# Classify all groups of order 182

In studying for an upcoming prelim, I came across this problem:

Classify all groups of order $182 = 2*7*13$.

Now, the standard tricks here are to look at Sylow's theorems or semi-direct products. Let $n_p$ denote the number of Sylow $p$-subgroups. We can conclude that $n_7 =1$ since $n_7 |26$ and $n_7 \equiv 1 (\mod 7)$. Now, the standard element counting tricks seem to fail me here. Frequently, supposing that one of the other Sylow subgroups is not normal will lead to some sort of contradiction, but I think even assuming $n_{13} = 14$ (which is the next smallest thing it can be), there is just barely enough room in the group for $n_2$ to be $7$. Any ideas on where to proceed from here?

In a related question, does anyone have on hand a good resource for qualifying/prelim exam questions of the flavor  Classify all groups of order...'' where the order given is in some regards manageable? I've been working through the examples on Stack exchange, but this is such a standard type of problem I'm inclined to think there might be a good resource for these types of questions.

• I don't suppose you have learned about $Z$-groups (ie, groups all of whose Sylow subgroups are cyclic)? Have you learned that if the smallest prime dividing the groups order divides it only once, then the group has a normal subgroup of index equal to that prime? Commented May 28, 2013 at 19:33
• Actually, you can get that subgroup I mentioned here directly using Sylow, since you already have a normal subgroup of order $7$, and in the quotient by that you have a subgroup of order $13$ which then has index $2$ and is therefore normal, and pulls back to a normal subgroup of index $2$ in the original group, which then becomes a semidirect product. Commented May 28, 2013 at 19:37
• I'm not quite following. I see how you got the subgroup of order 13 which is normal in the quotient. Are you pulling it back to the original group using the correspondence theorem? Also, what does knowing that the group of order 13 tell us about the subgroup in the pullback? Once we know a group of index 2 exists, we know that it is normal. Is the first bit of argumentation just to show that some such subgroup exists? Commented May 28, 2013 at 20:05
• Yes, I used that purely to get the existence of such a subgroup (see my answer for more details). Commented May 28, 2013 at 20:37
• All groups of order $2\times$ (odd) always have a normal subgroup $N$ of index $2$, and splits as a semidirect product $N\rtimes C_2$. So any group of order $182=2\times 91$ has a normal subgroup of order $91$, and is a semidirect product. Since every group of order $91$ is cyclic, there is not much work left.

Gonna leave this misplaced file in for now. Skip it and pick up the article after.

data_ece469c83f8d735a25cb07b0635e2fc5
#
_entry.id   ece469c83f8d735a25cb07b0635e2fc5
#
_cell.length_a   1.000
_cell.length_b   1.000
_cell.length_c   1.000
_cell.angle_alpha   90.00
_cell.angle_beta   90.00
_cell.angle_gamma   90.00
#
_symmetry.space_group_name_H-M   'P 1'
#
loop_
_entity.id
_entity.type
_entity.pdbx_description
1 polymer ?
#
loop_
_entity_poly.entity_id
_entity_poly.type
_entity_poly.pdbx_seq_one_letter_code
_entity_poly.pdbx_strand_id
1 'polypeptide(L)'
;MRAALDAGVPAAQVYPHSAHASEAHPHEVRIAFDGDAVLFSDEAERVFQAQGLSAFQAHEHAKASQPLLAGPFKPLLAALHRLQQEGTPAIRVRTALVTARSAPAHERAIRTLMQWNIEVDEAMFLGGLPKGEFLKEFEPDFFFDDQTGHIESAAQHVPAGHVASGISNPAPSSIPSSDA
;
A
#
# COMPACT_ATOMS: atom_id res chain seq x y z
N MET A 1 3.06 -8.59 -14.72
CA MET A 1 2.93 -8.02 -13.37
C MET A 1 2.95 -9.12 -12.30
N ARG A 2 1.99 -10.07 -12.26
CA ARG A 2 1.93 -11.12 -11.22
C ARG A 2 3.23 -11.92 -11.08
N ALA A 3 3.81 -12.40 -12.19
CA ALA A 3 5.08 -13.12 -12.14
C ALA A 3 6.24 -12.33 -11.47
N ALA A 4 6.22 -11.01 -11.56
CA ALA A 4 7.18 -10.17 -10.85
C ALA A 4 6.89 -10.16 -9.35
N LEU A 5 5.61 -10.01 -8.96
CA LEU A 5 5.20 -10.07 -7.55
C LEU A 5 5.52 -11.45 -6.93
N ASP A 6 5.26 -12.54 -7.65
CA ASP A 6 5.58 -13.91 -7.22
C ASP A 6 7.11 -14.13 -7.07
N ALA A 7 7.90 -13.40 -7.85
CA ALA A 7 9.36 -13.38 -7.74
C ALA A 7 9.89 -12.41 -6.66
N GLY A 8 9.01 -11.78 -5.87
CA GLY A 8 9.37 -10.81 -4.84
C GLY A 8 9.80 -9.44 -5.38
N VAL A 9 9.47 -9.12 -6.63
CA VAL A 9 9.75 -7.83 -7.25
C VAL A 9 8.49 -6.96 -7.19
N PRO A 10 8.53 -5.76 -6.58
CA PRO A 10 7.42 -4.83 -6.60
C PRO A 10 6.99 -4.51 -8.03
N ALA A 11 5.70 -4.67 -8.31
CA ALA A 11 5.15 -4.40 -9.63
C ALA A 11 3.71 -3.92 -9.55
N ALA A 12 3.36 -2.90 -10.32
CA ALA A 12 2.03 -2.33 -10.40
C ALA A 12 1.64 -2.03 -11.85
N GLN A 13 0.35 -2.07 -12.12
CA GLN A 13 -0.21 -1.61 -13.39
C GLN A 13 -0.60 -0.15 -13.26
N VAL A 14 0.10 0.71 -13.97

– user641
Commented May 28, 2013 at 22:43

Here is my comment with some added detail:

Let $G$ be a group of order $182$. You already concluded that you have a normal $7$-Sylow subgroup, so let us call this subgroup $P$ and look at $G/P$.

$G/P$ has order $26$ so the $13$-Sylow subgroup has index $2$. This gives us a subgroup of $G$ of index $2$, which is normal due to the index. We will call this subgroup $N$. So now we have that $G$ is a semidirect product of $N$ and a $2$-Sylow subgroup which we will call $Q$.

Let us consider $N$ a bit more carefully. It is a group of order $91 = 7\cdot 13$ and we easily see from the Sylow theorems that both its Sylow subgroups are normal, and hence $N$ is cyclic.

So we now know that our group is a semidirect product of a cyclic group of order $91$ with one of order $2$, so we need to look for subgroups of $\rm{Aut}(C_{91})$ of order $1$ or $2$ (the one of order $1$ just gives us a direct product, which will give the cyclic group of order $182$ which is the only abelian possibility).

Now, $\rm{Aut}(C_{91})$ is isomorphic to $C_6\times C_{12}$ so it has $3$ distinct subgroups of order $2$ and we need to determine which of these yield distinct semidirect products.

To do this, it is probably a good idea to see precisely how these automorphisms of order $2$ act on $C_{91} \simeq C_7\times C_{13}$. The three possible automorphisms are then $(g,h)\mapsto (g^{-1},h)$, $(g,h)\mapsto (g,h^{-1})$ and $(g,h)\mapsto (g^{-1},h^{-1})$.

To see that these give three distinct semidirect products, we can count the number of elements of order $2$ in each.

An arbitrary element can be written as $(g,h)\varphi$ where $\varphi$ is either the identity or the given automorphism of order $2$. Clearly if $\varphi$ is the identity, the element cannot have order $2$, so let us now compute the square of such an element in each of the three cases (remember that $\varphi$ is its own inverse and that conjugation by $\varphi$ corresponds to applying $\varphi$).

In the first case, we get $(g,h)\varphi(g,h)\varphi = (g,h)(g^{-1},h) = (1,h^2)$ which is the identity if and only if $h^2 = 1$ which means if and only if $h = 1$, so we get precisely $7$ elements of order $2$ in this group.

Similarly, in the second case, we get that the element has order $2$ if and only if $g = 1$ so we get $13$ element of order $2$ in this case.

In the final case, we see that all elements of the given form have order $2$, so we have $91$ such elements (this case gives us the dihedral group).

• Thank you for your detailed comment- this clears it up for me. Commented May 28, 2013 at 21:01